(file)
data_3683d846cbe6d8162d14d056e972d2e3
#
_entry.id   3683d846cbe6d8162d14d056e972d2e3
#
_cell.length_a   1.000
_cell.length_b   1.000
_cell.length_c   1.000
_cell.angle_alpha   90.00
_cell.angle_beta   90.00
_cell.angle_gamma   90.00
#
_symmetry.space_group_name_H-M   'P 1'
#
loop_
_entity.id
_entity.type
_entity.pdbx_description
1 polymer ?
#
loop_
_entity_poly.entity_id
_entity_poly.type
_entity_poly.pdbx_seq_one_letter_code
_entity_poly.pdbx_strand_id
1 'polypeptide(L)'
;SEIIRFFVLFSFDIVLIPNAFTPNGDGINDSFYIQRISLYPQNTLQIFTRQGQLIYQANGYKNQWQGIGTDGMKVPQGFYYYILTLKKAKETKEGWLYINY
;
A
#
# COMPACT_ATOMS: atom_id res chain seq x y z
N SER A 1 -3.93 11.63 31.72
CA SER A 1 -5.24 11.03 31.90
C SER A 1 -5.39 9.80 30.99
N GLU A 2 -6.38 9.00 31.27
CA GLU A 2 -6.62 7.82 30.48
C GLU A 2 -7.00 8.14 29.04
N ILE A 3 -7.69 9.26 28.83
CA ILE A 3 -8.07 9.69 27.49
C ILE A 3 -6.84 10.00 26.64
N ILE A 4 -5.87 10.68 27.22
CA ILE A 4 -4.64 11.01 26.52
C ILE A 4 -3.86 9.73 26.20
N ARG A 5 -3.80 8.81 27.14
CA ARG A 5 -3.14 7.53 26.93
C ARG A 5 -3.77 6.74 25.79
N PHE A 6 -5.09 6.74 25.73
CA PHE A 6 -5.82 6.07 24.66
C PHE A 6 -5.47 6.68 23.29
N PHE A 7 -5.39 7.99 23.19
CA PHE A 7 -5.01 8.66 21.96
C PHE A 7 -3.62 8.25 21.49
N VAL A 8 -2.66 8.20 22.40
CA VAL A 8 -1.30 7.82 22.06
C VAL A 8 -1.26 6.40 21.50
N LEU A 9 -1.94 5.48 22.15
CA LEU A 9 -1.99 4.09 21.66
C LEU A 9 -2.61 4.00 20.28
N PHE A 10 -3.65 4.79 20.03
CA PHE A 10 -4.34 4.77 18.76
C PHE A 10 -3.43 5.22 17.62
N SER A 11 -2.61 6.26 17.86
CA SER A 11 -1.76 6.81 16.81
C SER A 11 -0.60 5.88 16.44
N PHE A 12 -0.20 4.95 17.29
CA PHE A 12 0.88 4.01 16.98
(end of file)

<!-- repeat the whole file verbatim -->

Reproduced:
data_3683d846cbe6d8162d14d056e972d2e3
#
_entry.id   3683d846cbe6d8162d14d056e972d2e3
#
_cell.length_a   1.000
_cell.length_b   1.000
_cell.length_c   1.000
_cell.angle_alpha   90.00
_cell.angle_beta   90.00
_cell.angle_gamma   90.00
#
_symmetry.space_group_name_H-M   'P 1'
#
loop_
_entity.id
_entity.type
_entity.pdbx_description
1 polymer ?
#
loop_
_entity_poly.entity_id
_entity_poly.type
_entity_poly.pdbx_seq_one_letter_code
_entity_poly.pdbx_strand_id
1 'polypeptide(L)'
;SEIIRFFVLFSFDIVLIPNAFTPNGDGINDSFYIQRISLYPQNTLQIFTRQGQLIYQANGYKNQWQGIGTDGMKVPQGFYYYILTLKKAKETKEGWLYINY
;
A
#
# COMPACT_ATOMS: atom_id res chain seq x y z
N SER A 1 -3.93 11.63 31.72
CA SER A 1 -5.24 11.03 31.90
C SER A 1 -5.39 9.80 30.99
N GLU A 2 -6.38 9.00 31.27
CA GLU A 2 -6.62 7.82 30.48
C GLU A 2 -7.00 8.14 29.04
N ILE A 3 -7.69 9.26 28.83
CA ILE A 3 -8.07 9.69 27.49
C ILE A 3 -6.84 10.00 26.64
N ILE A 4 -5.87 10.68 27.22
CA ILE A 4 -4.64 11.01 26.52
C ILE A 4 -3.86 9.73 26.20
N ARG A 5 -3.80 8.81 27.14
CA ARG A 5 -3.14 7.53 26.93
C ARG A 5 -3.77 6.74 25.79
N PHE A 6 -5.09 6.74 25.73
CA PHE A 6 -5.82 6.07 24.66
C PHE A 6 -5.47 6.68 23.29
N PHE A 7 -5.39 7.99 23.19
CA PHE A 7 -5.01 8.66 21.96
C PHE A 7 -3.62 8.25 21.49
N VAL A 8 -2.66 8.20 22.40
CA VAL A 8 -1.30 7.82 22.06
C VAL A 8 -1.26 6.40 21.50
N LEU A 9 -1.94 5.48 22.15
CA LEU A 9 -1.99 4.09 21.66
C LEU A 9 -2.61 4.00 20.28
N PHE A 10 -3.65 4.79 20.03
CA PHE A 10 -4.34 4.77 18.76
C PHE A 10 -3.43 5.22 17.62
N SER A 11 -2.61 6.26 17.86
CA SER A 11 -1.76 6.81 16.81
C SER A 11 -0.60 5.88 16.44
N PHE A 12 -0.20 4.95 17.29
CA PHE A 12 0.88 4.01 16.98